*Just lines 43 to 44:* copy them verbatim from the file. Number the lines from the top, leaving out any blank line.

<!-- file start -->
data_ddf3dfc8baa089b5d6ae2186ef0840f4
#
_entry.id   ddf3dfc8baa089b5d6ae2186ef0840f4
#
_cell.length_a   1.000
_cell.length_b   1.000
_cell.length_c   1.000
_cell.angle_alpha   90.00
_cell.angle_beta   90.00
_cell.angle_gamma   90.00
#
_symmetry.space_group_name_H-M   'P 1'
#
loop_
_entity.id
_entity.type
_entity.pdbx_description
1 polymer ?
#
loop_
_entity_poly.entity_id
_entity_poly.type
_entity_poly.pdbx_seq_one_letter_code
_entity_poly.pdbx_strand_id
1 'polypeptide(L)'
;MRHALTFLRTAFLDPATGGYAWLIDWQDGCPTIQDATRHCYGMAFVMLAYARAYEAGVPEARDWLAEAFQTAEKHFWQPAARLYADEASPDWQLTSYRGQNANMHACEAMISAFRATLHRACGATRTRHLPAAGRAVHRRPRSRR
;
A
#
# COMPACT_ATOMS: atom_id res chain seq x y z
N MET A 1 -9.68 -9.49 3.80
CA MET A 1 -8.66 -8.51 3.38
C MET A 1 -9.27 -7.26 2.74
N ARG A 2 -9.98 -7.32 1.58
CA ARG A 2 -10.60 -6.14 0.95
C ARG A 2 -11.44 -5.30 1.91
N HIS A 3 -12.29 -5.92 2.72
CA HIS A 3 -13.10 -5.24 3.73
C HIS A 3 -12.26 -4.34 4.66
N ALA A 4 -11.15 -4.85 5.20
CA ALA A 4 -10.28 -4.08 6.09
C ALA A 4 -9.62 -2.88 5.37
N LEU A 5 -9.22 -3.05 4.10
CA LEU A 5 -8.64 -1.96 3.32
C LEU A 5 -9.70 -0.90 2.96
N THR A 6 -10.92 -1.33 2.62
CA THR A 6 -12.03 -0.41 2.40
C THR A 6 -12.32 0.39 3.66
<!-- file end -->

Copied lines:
N LEU A 5 -9.22 -3.05 4.10
CA LEU A 5 -8.64 -1.96 3.32